Posted By Rich Miller On March 25, 2011 @ 8:24 am In Storage | No Comments
Servers and networks will soon be considerably faster, enabling companies to crunch more data and improve application performance. That’s the view of Andy Bechtolsheim, who knows a few things about servers and networks. Bechtolsheim was one of the founders of Sun Microsystems, and currently the chairman and chief development offer at Arista Networks, which builds switches for high-speed networking.
Bechtolsheim shared his perspective on the state of the data center Wednesday at the GigaOm Structure Big Data conference in New York. He sees the potential for substantial performance gains as solid-state flash drives are more widely adopted.
“The biggest architectural advance is flash,” said Bechtolsheim. “It’s a lot faster than hard disk drives. The amazing thing about flash is that it’s extremely parallel. The scalability of flash isn’t 1 to 10 times faster than disk. It can be 1,000 times faster. The real potential of flash hasn’t been exploited yet. I think the time has come to think of flash as primary storage.
“In the next few years, we will see an amazing speed-up in I/O performance,” he added. ” Flash is on a performance curve that will drive the need for faster networks. The quality of results that can be served can be improved dramatically. This is where money comes from. The ability to translate data into quality results is key to any enterprise.”
Why aren’t more companies switching to flash? Cost is a key factor. After several years of rapid declines, the price of flash storage leveled off  during the recession, and the debut of the iPad boosted demand. In recent weeks, the supply of flash has come into question, as several key vendors had their operations disrupted  by the earthquake in northern Japan.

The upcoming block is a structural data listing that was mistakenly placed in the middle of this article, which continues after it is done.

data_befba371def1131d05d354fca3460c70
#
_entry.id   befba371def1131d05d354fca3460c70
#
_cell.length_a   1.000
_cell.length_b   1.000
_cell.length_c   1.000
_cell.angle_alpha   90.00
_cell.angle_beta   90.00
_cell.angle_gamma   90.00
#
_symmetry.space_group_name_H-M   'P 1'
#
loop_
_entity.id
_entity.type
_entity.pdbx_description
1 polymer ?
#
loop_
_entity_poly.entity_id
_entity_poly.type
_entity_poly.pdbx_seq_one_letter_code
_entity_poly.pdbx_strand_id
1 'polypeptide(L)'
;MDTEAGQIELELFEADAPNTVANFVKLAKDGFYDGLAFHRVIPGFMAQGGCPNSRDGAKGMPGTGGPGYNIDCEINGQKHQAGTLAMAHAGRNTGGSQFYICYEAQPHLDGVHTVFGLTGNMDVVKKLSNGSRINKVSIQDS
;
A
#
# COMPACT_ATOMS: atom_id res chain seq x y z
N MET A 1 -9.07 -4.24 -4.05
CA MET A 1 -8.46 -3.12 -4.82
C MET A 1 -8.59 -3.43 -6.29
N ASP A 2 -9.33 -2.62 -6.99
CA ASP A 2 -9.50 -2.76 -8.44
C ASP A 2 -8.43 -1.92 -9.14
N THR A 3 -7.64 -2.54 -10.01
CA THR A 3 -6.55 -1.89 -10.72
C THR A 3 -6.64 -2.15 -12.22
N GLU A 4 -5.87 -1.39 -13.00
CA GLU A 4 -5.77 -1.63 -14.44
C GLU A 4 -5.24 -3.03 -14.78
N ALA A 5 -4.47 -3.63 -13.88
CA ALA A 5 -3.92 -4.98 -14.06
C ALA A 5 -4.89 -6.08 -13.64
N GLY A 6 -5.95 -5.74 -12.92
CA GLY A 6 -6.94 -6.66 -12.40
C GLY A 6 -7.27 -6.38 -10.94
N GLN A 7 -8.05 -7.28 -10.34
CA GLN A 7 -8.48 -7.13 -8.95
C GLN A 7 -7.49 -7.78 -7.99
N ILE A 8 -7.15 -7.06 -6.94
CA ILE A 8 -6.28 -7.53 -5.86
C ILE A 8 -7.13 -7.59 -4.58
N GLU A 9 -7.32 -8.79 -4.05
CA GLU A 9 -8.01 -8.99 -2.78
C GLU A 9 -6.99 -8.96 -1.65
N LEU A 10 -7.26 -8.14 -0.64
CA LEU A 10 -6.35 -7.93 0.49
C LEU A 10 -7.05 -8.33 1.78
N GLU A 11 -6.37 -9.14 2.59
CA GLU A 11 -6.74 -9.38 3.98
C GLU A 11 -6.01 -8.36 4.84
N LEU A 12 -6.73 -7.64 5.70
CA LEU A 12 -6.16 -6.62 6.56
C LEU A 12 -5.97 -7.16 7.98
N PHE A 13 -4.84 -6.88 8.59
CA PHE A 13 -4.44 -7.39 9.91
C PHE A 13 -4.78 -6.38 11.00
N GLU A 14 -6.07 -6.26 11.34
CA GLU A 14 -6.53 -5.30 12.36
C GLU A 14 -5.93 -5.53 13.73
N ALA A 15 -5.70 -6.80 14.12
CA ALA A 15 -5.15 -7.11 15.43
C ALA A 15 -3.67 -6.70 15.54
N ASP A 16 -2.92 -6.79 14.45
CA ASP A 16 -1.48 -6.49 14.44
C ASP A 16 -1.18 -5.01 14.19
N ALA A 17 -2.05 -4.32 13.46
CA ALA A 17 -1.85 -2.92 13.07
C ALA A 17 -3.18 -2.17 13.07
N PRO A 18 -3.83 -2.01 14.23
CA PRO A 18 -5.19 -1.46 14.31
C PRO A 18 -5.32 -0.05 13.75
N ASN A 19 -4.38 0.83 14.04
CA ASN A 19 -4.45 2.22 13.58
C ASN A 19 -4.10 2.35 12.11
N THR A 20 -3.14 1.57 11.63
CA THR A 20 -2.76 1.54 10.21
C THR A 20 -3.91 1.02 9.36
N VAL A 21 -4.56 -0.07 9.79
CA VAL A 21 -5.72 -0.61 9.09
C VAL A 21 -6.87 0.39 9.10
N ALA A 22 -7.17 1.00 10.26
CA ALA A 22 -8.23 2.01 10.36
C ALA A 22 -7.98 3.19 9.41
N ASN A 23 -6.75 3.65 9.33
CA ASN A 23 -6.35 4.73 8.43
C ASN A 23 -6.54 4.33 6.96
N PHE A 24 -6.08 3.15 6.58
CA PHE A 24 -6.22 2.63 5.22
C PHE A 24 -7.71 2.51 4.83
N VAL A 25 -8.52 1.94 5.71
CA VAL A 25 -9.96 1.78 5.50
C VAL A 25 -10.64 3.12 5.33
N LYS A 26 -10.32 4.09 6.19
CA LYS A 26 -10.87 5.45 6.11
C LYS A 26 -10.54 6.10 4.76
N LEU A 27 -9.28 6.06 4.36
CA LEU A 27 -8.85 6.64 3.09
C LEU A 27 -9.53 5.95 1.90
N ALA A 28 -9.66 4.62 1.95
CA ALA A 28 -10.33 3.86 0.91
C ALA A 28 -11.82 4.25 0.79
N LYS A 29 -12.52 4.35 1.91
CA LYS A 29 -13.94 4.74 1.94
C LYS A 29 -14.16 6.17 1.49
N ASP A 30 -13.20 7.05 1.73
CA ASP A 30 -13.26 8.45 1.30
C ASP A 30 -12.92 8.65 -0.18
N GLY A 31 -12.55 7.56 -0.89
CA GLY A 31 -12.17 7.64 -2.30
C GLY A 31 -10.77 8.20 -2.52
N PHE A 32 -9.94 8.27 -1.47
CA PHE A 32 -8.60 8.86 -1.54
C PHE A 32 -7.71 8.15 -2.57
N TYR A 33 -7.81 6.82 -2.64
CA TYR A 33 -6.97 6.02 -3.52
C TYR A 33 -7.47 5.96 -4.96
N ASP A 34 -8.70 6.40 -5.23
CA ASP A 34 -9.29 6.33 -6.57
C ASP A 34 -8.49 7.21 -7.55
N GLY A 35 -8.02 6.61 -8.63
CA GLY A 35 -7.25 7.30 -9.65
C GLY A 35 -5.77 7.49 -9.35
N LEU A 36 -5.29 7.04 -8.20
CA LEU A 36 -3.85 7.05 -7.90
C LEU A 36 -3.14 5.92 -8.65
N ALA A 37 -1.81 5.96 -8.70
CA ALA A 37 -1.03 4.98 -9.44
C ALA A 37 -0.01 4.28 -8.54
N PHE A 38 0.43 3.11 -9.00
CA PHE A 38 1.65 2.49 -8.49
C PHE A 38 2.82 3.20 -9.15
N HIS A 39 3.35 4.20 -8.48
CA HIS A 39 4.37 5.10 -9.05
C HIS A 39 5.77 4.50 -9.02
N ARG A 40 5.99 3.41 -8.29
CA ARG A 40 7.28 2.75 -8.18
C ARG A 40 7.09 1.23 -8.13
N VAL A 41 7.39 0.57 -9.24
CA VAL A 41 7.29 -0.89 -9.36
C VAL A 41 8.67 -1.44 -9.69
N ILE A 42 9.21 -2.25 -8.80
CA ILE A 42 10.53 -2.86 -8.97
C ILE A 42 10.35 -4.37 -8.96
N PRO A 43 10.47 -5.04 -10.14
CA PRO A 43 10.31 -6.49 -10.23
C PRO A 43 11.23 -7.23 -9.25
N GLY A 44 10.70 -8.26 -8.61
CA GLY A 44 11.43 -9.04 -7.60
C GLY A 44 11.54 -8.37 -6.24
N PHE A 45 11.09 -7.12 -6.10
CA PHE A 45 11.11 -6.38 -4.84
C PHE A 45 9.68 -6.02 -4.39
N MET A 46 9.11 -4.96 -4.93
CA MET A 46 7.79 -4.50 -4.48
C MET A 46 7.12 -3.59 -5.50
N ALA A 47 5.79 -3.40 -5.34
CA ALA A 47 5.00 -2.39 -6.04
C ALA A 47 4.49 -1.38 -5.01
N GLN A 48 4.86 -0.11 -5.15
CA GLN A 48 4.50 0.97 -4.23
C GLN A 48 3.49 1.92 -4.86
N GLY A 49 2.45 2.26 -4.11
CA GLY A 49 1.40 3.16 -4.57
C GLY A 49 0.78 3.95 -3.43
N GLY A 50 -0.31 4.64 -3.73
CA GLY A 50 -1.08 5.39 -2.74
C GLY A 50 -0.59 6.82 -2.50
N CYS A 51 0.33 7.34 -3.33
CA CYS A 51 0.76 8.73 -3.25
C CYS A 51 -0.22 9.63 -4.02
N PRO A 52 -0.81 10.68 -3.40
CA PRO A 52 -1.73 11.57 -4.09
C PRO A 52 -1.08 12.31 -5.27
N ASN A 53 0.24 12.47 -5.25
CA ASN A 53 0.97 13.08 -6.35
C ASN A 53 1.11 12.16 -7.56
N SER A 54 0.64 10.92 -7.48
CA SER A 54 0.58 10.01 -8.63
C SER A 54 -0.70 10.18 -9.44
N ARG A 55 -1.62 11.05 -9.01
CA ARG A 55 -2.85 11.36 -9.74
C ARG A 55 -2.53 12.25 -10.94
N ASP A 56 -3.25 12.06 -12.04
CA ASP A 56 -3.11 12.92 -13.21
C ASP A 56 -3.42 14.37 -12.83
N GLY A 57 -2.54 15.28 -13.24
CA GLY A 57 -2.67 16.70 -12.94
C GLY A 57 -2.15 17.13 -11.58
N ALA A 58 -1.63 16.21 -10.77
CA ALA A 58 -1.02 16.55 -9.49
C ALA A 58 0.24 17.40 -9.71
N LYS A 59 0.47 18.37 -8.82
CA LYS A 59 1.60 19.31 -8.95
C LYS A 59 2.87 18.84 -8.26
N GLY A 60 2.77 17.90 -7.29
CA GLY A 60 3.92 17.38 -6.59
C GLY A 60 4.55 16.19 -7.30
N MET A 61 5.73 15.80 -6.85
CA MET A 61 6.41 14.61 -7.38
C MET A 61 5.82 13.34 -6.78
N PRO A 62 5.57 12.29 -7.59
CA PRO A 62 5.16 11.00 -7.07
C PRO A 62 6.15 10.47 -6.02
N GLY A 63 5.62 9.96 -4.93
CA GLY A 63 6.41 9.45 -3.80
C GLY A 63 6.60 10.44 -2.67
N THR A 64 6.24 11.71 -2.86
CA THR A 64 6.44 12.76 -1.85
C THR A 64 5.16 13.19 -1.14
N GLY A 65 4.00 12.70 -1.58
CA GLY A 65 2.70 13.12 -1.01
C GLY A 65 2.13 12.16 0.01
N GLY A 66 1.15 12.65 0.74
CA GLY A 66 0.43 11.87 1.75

“The cost of flash has not gone down, and the earthquake in Japan hasn’t helped,” said Bechtolsheim. “It’s still much more expensive than disk drives.”
Some of the industry’s largest players have made big investments in flash. That includes Facebook, which is the biggest customer  for flash vendor Fusion i/o.
Bechtolsheim believes the acceleration of IT infrastructure will also speed innovation.
“Building a good-sized cluster isn’t that expensive anymore,” he said. “The capital required to start a company in this area has gone down considerably, and the ability to innovate in this space has grown proportionately.”
He cited open source software as a key ingredient in recent progress. “This level of democratization is coming along,” he said. “It’s surprising how quickly some of these open source technologies take off, and offer tremendous benefit. The original promise of open source has exploded in ways I wouldn’t have thought of 20 years ago.”
Bechtolsheim’s newest company, Arista Networks , is seeking to accelerate the network with switches optimized for 10 Gigabit Ethernet connectivity. Arista has a strong presence in the high-speed trading community on Wall Street.
“What we’re seeing today, unfortunately, is that the network has become a bottleneck,” said Bechtolsheim. “If everything was connected with 10 Gig, one could access all the data in the cluster at compute speed. There’s a business case to move to 10 gig networks, but it will really come into play next year. Our part here is to connect everything with 10 Gig and 40 Gig connectivity.”
Article printed from Data Center Knowledge: http://www.datacenterknowledge.com
URL to article: http://www.datacenterknowledge.com/archives/2011/03/25/bechtolsheim-flash-will-drive-performance-gains/
URLs in this post:
 leveled off: http://wikibon.org/wiki/v/Flash_Pricing_Trends_Disrupt_Storage
 operations disrupted: http://www.datacenterknowledge.com/archives/2011/03/12/quake-tech-cable-damaged-flash-supply-risk/
 biggest customer: http://www.datacenterknowledge.com/archives/2011/03/10/facebooks-appetite-for-ssd-boosts-fusion-io/
 Arista Networks: http://www.aristanetworks.com
 Rich Miller: http://www.datacenterknowledge.com/archives/author/richm/
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